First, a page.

Categories, morphological features, and slang in the graffiti of a United States Western University
In this paper, we delineate some aspects of the language of graffiti from a corpus (250 pages) gathered in the Spring of 1991 at the Campus of the University of Colorado in Boulder. Our purpose is to examine the language of graffiti going beyond a simple grouping of inscriptions. This paper includes an outline of the social significance and categories of wall and desk top inscriptions. It covers the peculiar and idiosyncratic spellings observable in graffiti. It discusses abbreviations, acronyms, clippings, play on words, and rhymes. It contains an analysis of slang expressions such as compounds with head and drug terminology. Finally, it examines new derivational formations which will probably never acquire dictionary status and new meanings common among students. In sum, our corpus reveals that students are quite creative linguistically and graffiti amply illustrates how human speech changes and evolves continually.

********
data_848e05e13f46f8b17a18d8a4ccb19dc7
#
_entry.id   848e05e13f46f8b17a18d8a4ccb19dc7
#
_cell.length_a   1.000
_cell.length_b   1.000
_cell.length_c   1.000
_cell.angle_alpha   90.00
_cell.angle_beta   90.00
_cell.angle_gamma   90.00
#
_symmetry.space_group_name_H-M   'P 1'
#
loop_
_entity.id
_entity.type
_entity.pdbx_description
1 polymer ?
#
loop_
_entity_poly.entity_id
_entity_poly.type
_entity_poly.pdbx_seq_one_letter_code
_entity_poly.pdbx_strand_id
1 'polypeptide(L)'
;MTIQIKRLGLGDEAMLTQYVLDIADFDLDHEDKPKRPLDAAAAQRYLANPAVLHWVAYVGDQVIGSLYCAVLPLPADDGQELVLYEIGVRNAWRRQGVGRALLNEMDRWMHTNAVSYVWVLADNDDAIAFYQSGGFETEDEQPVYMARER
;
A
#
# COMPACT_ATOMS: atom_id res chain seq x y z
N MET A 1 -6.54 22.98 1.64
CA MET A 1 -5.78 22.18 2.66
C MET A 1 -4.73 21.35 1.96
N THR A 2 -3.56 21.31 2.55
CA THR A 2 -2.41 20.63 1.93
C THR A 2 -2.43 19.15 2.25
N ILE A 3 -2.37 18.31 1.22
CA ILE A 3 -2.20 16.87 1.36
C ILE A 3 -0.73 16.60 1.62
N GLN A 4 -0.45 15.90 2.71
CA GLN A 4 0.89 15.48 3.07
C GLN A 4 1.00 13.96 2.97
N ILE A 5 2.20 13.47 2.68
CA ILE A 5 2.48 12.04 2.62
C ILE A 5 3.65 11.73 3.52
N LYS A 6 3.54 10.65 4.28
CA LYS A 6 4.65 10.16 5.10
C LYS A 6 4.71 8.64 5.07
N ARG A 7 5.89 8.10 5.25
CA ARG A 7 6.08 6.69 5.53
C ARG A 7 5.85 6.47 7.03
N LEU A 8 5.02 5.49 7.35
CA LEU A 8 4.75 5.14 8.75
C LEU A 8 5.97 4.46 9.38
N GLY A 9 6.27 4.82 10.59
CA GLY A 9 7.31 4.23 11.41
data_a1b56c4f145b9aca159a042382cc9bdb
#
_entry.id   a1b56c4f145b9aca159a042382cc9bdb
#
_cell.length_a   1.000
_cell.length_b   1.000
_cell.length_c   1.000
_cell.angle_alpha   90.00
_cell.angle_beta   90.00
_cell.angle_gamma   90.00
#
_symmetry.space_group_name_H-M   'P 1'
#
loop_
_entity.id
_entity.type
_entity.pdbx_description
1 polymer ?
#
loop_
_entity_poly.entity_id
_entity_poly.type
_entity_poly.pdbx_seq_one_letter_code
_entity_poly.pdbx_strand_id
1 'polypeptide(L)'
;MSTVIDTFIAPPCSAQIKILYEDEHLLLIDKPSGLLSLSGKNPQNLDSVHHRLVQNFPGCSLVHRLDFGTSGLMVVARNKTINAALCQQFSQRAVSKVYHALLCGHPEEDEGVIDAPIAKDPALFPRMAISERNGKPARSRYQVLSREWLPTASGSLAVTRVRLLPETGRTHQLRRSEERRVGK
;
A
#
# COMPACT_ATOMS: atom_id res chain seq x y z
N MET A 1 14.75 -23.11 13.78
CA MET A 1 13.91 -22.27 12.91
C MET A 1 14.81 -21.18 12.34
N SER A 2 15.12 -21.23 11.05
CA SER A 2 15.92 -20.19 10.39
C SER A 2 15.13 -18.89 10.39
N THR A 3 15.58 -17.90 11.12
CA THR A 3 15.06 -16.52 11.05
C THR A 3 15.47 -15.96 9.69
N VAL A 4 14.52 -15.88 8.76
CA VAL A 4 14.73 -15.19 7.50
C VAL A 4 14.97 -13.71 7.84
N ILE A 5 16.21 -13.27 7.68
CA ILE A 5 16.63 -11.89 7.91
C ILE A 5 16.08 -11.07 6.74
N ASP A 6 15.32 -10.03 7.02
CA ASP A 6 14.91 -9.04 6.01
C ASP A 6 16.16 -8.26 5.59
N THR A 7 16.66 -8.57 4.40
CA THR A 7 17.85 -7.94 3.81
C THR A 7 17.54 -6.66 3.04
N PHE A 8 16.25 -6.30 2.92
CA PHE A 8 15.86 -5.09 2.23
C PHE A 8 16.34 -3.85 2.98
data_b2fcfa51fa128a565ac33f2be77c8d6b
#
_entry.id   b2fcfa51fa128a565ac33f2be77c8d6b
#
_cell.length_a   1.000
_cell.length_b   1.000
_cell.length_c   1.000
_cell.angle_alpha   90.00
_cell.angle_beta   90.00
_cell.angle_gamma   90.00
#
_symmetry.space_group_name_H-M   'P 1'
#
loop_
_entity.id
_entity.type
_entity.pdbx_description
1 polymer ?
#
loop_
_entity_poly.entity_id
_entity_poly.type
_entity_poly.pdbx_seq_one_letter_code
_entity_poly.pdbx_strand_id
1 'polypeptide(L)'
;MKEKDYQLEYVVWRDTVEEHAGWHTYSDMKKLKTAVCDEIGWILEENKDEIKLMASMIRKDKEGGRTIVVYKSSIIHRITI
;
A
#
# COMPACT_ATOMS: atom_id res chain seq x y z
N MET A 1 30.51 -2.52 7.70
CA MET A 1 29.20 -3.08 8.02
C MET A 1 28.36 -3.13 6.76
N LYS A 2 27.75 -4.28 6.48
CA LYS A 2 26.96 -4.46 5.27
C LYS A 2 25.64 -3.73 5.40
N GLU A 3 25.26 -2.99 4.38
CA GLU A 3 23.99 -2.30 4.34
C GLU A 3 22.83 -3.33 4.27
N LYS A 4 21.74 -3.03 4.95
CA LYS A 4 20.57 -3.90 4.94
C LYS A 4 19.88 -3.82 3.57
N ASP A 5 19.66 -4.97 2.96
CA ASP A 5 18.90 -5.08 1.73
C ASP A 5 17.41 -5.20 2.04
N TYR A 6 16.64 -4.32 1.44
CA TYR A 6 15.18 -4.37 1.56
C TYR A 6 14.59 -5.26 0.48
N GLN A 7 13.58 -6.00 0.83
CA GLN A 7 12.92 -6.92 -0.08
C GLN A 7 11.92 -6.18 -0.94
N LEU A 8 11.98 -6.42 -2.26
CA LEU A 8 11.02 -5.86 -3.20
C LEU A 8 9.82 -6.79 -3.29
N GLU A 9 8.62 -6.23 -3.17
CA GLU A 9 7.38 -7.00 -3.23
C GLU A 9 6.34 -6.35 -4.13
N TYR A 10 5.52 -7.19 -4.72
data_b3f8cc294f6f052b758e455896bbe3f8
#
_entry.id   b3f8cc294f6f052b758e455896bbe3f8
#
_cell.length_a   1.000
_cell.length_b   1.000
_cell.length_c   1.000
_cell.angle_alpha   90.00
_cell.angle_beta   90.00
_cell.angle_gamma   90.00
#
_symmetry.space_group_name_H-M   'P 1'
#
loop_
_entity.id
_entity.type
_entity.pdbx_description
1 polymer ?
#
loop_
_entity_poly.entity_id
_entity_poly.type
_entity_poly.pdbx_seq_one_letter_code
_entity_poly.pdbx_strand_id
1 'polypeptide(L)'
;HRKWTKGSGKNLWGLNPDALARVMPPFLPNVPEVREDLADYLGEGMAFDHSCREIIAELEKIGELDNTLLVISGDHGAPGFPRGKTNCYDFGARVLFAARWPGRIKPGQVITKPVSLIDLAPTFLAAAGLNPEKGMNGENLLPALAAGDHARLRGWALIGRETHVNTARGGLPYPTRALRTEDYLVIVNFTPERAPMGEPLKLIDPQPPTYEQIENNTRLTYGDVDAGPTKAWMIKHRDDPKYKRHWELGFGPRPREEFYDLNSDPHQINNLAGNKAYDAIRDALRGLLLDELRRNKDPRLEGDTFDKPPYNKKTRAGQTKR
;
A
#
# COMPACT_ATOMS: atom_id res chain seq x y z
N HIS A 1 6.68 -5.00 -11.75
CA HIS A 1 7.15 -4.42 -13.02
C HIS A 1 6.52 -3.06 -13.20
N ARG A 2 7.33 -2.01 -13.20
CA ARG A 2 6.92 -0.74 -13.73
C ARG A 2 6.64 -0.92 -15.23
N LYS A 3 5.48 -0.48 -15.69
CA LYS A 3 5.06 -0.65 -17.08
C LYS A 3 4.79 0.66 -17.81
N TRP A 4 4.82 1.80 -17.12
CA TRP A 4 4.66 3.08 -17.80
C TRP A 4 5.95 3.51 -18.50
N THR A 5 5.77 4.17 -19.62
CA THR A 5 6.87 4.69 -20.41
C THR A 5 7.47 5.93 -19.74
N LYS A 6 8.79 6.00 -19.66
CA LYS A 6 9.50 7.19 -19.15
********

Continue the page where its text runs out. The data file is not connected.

Graffiti; Lenguaje popular; Estilística; Argot; Estados Unidos
Copyright (c) 1993 Manuel Breva Claramonte, José Ignacio García Alonso
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